“Breaking Bad’s” ‘Rabid Dog’ Is All Over The Place

When has Jesse versus Walt not had a presence in Breaking Bad? Sure, it hasn’t always been at the magnitude it’s at now – it feels like it’s been forever since the worst thing we saw Walt do was call Jesse an idiot – but it’s always been there. It’s been growing in severity as each season has passed, from some verbal disagreements to several physical fights, all hopefully building up to one last confrontation. “Rabid Dog” set the scene for the final showdown; it just took awhile for it to get there. The last few episodes have flown by. I find myself looking at the clock and thinking, “No way an hour has already passed. It just started!” This episode, though, was a little slower, starting with Walt’s faulty gas pump lie.

Before I get to that, the opening scene needs a little love. I’m pretty sure I gnawed off all of my fingernails as Walt moved through his gasoline-soaked house searching for Jesse and discovered he was gone. Walt’s cover-up for the gasoline smell kind of undid all of that. It wasn’t poor writing or a bad transition. It’s that Walt’s elaborate lies have become so tiresome that they’re disrupting the course of the show. The bigger the lie, the more he exaggerates this sense of earnestness, and even Walt Jr. picked up on it. I have to admit, I gasped when he asked his dad to tell the truth for once. I thought for sure this was going to be the moment he started to figure everything out. My hopes were dashed when he started talking about Walt’s cancer, which he gladly played into. Skyler seemed to know almost immediately and confronted him about it once the family settled in at its temporary hotel home.

Her suspicions were confirmed after she witnessed a meeting with Saul in the hotel parking lot, during which the lawyer suggested Walt murder Jesse by way of a colorful Old Yeller metaphor. Why would Walt have to sneak out to see them if something wasn’t wrong? As their conversation grows more heated, Skyler suggests that the only course of action is – you guessed it – to take out Jesse, something Walt is adamantly against.

Just as we start wondering where exactly Jesse went, the scene cuts back to the White home earlier in the day. Just as Jesse finishes spreading the gasoline and lights a match, Hank comes barreling through the front door, gun in hand. He’d been following Jesse and proposes that the two try to take Walt down together. Jesse gets in Hank’s car and they drive away seconds before Walt gets home. Hank decides to let Jesse hole up in his house and tries to kick Marie out before she gets the chance to figure out what’s going on. She wants to stay and Hank eventually relents.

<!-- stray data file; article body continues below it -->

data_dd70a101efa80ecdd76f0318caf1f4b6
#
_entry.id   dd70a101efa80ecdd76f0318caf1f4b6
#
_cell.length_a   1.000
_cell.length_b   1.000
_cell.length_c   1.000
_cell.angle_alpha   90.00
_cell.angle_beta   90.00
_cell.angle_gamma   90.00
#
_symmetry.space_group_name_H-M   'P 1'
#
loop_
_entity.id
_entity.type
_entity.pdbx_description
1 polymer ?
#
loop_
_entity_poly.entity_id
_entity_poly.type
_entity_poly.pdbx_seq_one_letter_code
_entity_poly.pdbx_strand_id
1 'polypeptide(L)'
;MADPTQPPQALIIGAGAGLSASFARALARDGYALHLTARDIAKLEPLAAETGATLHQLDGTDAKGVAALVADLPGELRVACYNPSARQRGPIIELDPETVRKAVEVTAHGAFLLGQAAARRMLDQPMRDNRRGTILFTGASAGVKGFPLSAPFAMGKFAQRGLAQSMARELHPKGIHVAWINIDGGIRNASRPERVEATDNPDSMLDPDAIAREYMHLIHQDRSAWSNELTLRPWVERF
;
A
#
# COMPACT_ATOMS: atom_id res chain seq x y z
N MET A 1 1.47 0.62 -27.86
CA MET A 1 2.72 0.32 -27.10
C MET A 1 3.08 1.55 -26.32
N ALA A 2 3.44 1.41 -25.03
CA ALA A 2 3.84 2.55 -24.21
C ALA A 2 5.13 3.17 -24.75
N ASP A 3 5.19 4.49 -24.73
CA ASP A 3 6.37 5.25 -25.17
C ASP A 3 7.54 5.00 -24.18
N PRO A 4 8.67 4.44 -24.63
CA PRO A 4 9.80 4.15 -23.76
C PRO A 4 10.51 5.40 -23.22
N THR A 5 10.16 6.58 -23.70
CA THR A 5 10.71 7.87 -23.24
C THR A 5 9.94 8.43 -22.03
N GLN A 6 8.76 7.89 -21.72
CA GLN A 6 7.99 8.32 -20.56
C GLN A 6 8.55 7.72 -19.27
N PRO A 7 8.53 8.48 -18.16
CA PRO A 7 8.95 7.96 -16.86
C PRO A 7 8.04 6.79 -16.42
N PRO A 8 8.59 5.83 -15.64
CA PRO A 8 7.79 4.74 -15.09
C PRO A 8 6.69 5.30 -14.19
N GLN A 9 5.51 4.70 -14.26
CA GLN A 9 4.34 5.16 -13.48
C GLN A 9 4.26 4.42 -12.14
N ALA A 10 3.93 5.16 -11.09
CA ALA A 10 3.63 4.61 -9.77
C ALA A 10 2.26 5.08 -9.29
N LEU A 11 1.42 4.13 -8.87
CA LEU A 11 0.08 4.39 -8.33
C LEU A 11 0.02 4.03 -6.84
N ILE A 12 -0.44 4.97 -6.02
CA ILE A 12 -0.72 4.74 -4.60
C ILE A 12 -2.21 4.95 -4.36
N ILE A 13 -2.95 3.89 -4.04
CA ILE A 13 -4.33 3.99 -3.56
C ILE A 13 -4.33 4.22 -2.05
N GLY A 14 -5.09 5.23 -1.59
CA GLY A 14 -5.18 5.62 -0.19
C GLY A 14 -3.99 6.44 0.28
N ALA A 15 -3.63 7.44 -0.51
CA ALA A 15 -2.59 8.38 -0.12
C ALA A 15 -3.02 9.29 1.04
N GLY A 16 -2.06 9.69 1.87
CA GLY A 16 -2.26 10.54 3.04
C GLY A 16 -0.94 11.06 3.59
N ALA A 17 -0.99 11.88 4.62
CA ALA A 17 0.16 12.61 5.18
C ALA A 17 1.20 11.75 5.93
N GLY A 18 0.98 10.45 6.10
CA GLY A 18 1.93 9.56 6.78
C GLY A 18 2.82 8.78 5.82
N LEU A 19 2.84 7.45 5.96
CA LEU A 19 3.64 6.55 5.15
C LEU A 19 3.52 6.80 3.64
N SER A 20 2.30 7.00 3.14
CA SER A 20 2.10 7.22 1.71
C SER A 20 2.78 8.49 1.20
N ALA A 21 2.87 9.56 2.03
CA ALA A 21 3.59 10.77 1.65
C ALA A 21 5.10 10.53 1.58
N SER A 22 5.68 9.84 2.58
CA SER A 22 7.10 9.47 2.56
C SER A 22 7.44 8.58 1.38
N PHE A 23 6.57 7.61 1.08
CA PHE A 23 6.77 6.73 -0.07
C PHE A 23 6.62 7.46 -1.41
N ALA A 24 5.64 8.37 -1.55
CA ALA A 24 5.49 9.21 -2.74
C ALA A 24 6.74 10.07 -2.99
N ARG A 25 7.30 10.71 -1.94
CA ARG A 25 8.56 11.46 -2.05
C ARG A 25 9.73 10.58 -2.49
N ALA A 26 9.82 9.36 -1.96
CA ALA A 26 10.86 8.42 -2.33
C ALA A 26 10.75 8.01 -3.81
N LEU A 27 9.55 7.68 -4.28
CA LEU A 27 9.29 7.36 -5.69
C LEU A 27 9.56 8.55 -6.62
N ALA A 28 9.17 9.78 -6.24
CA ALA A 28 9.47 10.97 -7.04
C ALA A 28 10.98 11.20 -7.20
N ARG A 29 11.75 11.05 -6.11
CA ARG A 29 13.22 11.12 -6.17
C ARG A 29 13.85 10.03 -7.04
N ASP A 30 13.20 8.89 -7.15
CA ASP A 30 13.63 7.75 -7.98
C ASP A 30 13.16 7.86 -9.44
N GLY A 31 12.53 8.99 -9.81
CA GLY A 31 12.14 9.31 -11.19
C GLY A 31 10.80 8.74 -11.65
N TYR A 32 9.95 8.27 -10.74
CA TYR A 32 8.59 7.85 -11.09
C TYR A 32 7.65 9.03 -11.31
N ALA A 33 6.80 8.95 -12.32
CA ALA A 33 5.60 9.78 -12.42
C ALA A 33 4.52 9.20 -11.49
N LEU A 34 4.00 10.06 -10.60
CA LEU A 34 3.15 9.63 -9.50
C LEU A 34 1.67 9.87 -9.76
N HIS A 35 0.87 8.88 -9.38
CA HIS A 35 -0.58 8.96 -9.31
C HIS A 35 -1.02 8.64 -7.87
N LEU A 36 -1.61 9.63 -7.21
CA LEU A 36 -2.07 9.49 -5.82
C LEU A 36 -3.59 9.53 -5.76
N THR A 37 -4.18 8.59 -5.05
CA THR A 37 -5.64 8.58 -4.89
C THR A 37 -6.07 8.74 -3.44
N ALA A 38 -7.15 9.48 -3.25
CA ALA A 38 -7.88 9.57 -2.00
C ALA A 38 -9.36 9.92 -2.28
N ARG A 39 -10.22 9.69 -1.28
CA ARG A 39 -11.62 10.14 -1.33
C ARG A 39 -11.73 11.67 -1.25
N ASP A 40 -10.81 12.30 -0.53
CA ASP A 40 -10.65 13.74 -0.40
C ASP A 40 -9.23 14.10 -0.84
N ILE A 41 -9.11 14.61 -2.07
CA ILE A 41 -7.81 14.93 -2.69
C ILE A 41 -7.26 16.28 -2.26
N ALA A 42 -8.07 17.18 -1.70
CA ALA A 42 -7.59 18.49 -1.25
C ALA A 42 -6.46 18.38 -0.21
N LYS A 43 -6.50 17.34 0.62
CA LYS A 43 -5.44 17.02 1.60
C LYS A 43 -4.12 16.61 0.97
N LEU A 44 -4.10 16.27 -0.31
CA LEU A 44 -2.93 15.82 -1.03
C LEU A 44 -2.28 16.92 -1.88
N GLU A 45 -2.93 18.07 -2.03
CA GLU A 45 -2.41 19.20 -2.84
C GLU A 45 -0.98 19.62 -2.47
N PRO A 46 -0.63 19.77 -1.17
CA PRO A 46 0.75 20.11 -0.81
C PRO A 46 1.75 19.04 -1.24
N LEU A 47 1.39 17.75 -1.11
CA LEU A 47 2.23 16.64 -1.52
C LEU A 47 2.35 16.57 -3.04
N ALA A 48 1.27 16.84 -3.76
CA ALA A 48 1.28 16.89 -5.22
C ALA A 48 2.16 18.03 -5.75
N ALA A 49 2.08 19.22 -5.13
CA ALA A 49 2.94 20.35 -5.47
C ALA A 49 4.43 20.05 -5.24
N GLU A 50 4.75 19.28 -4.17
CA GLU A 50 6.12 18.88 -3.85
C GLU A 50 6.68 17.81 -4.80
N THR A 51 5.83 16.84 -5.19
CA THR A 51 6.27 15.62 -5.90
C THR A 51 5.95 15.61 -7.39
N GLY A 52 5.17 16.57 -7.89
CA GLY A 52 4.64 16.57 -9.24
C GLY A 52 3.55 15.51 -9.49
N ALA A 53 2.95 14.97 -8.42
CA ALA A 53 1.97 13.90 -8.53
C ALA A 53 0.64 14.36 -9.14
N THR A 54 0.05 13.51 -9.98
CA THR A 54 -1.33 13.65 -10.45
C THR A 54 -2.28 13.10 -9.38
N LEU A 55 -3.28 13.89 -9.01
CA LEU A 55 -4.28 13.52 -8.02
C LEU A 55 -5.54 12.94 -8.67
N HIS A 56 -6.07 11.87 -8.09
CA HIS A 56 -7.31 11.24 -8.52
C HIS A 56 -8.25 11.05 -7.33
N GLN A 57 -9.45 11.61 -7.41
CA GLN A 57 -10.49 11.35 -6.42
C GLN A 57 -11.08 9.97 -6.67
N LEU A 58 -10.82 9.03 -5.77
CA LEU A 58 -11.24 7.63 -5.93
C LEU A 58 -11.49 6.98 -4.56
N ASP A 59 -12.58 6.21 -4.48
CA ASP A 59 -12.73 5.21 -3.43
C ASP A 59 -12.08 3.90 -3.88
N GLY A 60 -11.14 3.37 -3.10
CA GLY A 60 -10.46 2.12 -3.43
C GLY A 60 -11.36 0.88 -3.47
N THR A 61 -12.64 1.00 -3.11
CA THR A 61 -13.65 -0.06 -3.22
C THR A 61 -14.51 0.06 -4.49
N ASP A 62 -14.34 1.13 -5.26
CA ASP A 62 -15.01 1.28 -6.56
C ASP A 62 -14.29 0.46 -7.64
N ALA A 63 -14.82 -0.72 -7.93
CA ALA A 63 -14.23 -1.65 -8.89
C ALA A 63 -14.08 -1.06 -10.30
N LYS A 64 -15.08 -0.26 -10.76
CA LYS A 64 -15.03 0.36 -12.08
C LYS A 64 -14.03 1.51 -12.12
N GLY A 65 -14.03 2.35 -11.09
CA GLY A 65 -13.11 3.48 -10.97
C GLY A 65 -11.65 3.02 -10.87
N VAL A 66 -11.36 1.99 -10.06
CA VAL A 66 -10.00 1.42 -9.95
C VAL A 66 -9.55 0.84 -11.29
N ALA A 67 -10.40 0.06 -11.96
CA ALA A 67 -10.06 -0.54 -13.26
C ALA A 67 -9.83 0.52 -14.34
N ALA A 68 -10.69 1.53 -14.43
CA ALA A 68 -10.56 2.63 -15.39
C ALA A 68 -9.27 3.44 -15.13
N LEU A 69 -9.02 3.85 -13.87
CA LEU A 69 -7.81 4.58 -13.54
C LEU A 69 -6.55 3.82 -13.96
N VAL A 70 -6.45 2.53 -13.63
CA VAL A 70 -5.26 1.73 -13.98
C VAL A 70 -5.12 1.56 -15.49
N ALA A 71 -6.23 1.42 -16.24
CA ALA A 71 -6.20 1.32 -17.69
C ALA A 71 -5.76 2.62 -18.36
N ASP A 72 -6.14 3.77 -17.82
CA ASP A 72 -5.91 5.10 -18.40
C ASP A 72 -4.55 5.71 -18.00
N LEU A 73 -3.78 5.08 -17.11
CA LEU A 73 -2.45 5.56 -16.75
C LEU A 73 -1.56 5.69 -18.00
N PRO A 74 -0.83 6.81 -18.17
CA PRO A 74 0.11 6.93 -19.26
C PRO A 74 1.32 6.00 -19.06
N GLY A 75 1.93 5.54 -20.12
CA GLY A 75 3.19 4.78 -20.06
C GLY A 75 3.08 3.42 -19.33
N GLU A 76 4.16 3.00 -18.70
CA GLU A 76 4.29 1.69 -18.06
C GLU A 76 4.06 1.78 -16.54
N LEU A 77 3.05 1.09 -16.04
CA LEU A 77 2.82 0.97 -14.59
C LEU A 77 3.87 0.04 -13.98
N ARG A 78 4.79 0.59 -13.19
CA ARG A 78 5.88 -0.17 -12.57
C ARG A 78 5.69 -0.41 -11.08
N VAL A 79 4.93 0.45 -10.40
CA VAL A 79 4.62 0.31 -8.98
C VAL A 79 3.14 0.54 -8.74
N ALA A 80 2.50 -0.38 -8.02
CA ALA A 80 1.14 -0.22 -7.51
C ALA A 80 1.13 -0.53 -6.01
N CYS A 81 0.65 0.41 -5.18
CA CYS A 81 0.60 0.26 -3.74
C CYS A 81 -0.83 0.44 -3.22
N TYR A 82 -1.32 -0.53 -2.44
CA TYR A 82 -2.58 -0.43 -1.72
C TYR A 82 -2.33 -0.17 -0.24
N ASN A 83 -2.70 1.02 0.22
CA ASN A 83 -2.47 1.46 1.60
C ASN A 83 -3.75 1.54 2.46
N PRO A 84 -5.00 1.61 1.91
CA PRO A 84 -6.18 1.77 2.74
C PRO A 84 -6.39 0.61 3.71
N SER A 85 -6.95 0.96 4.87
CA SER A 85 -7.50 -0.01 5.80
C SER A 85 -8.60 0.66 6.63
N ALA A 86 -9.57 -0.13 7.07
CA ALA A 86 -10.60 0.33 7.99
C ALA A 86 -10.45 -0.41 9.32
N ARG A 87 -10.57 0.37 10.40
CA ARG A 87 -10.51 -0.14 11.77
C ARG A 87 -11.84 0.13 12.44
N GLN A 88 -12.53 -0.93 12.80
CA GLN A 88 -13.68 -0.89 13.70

After listening to a voicemail that Walt left on Jesse’s phone at the beginning of the episode, Hank devises a plan. Gomez, who has not been in enough episodes so far, comes over and helps set up a video camera. They ask Jesse to recount his entire experience with Walt, starting from the beginning. It’s during this scene that Jesse strays from “Mr. White” and goes with “Walt” for the first time, which definitely suggests that he’s ready to distance himself from the man with whom he fashioned a meth empire. He also agrees to meet with Walt while wearing a wire and backed up by Hank and Gomie. Hank appeared to be genuinely sympathizing with Jesse; it felt like he wanted him to succeed, like he wanted to help him. Gomie, though, brings up the possibility of their plan turning sour. Walt, after all, could very well try to kill Jesse, something Mr. Pinkman himself expressed, too. Hank is unfazed. He sees Jesse exactly as a he sees Walt: a murderous drug lord, the scum of the earth.

Jesse, of course, doesn’t know this, so he goes along with the plan. This is where the episode finally hit its stride. As he’s approaching Walt at their (very public) meeting spot, he spies a bald man who looks a little bit like Mike. Jesse, no doubt paranoid from what we can only assume is frequent drug use, thinks he’s a henchman hired by Walt, so he makes a run for it. This mystery man had no association with Walt, but Jesse doesn’t know and he may never. He calls Walt using a pay phone and lets him know that he’s no longer following his orders. He’s going to get him where he “really” lives, perhaps a threat against his family. Walt immediately calls Todd and requests his uncle’s services, and so begins the Jesse vs. Walt battle royale.

About Sam Sciarrotta

Hi there! I'm Sam. I like baseball, Bruce Springsteen, tomato pie, and most other things. I'm looking at you, but I'm thinking about Breaking Bad. 2012 college graduate and budding journalist.

Posted on September 3, 2013, in AMC, Cable, Drama, Primetime and tagged , , , , , , , , . Bookmark the permalink. Leave a comment.

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